Succession strategies - Part 1
Over the next 3 weeks, we’ll be looking at some of the things that you should be thinking about as you plan for the future of your business. This week:
Where do I start?
People who run their own business tend to treat it as much more than a vehicle for generating personal wealth and success. They care about the people who work in it, as well as the personality, culture and brand they have worked so hard to establish. They also care about what might happen to it after they are no longer at the helm. Aside from family, “my business” is often the most important thing in their life.
For these reasons and others, exit planning involves a bespoke set of emotional and practical issues for the owner manager. At a basic level, they can influence what kind of exit to pursue. For example, selling to people working in the business, who already live and breathe its culture, is a very different proposition to selling to a larger entity that plans to absorb the business (and embedded culture) into its own. I return to this subject matter later in the article.
Succession planning is an important element both of exit planning and ongoing business planning. It is, however, often overlooked, either because it forces us to face up to issues we would rather ignore or else just falls into the “too difficult” category.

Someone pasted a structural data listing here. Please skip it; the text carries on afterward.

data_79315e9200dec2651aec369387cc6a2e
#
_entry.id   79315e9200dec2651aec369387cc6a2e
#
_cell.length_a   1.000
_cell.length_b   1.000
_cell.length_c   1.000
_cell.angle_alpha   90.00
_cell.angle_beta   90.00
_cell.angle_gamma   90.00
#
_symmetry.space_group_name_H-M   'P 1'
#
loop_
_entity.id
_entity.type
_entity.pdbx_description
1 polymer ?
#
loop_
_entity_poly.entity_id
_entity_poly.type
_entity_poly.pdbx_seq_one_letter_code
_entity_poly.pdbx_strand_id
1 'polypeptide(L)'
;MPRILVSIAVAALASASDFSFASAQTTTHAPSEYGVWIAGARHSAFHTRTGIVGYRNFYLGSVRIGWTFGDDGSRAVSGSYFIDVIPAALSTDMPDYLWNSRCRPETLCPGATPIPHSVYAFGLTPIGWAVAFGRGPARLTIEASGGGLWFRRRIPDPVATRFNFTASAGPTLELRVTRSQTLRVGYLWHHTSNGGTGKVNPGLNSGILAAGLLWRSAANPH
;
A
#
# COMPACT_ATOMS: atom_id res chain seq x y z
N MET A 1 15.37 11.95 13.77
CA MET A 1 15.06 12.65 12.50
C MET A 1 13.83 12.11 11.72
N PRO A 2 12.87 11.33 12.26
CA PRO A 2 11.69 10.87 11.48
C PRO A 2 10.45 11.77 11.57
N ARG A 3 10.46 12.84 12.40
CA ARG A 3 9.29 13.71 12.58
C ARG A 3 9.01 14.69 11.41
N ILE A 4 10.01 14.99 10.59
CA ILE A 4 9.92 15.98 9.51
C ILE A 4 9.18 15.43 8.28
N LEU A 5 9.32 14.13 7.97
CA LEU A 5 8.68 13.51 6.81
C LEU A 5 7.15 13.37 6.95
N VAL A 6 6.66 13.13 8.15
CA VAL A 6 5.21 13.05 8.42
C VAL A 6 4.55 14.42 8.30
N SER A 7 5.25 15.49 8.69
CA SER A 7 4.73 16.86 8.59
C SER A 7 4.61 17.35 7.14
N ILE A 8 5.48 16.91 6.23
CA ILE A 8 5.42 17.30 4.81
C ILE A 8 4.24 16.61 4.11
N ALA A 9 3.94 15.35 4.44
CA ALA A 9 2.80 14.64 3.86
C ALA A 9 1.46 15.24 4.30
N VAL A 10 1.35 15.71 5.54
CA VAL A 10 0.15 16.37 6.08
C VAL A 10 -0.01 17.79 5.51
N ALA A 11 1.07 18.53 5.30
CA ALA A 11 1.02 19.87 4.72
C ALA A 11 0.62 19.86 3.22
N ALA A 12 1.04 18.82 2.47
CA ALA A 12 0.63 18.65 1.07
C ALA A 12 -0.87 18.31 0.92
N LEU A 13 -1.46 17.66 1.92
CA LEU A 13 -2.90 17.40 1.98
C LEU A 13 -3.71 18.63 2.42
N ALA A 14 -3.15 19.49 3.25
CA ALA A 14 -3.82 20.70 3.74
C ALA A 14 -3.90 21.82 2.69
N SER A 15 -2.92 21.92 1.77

Elements of Succession Planning
Succession planning should form part of ongoing business planning, irrespective of when you plan to sell. The ability of your business to adapt to losing critical personnel is a key part of its ability to survive and prosper.
When it comes to exiting, the owner manager needs to dovetail finding a new owner with operational succession – planning around their role in the business and who is going to take it over.
Operational succession issues often run deeper than the owner manager takes or finds the time to consider. Consider how valuable you are personally to the business that you own. Are you actually its most important asset? Are you its brand?
Any part of the value in your business that is attributable to you needs to be addressed as part of succession planning. If you don’t, you will be either selling the business for less than you thought it was worth or your buyer will expect you to stick around for so long as it takes to transition that value.
"As a result, an essential element of succession planning is starting to make yourself redundant or at least replaceable. Focus on reducing and ultimately eliminating your business’ reliance on you. Find and up skill your operational successor, either from within or outside the business."
Don’t under-estimate this task. A lot of people start their own business because they don’t want to be an employee. They want to be the boss. They want to be in control. Letting go of that control can be challenging. It will require letting go of decisions you are used to making yourself and giving your successor the freedom to follow their own path (and to make their own mistakes).
Next week in the second part of our series: looking at planning for the future of your business, we ask how you motivate your “heir apparent” and how you get ready for a sale.
Get in touch
For more information on succession strategies, please contact Principal, Paul Bevington.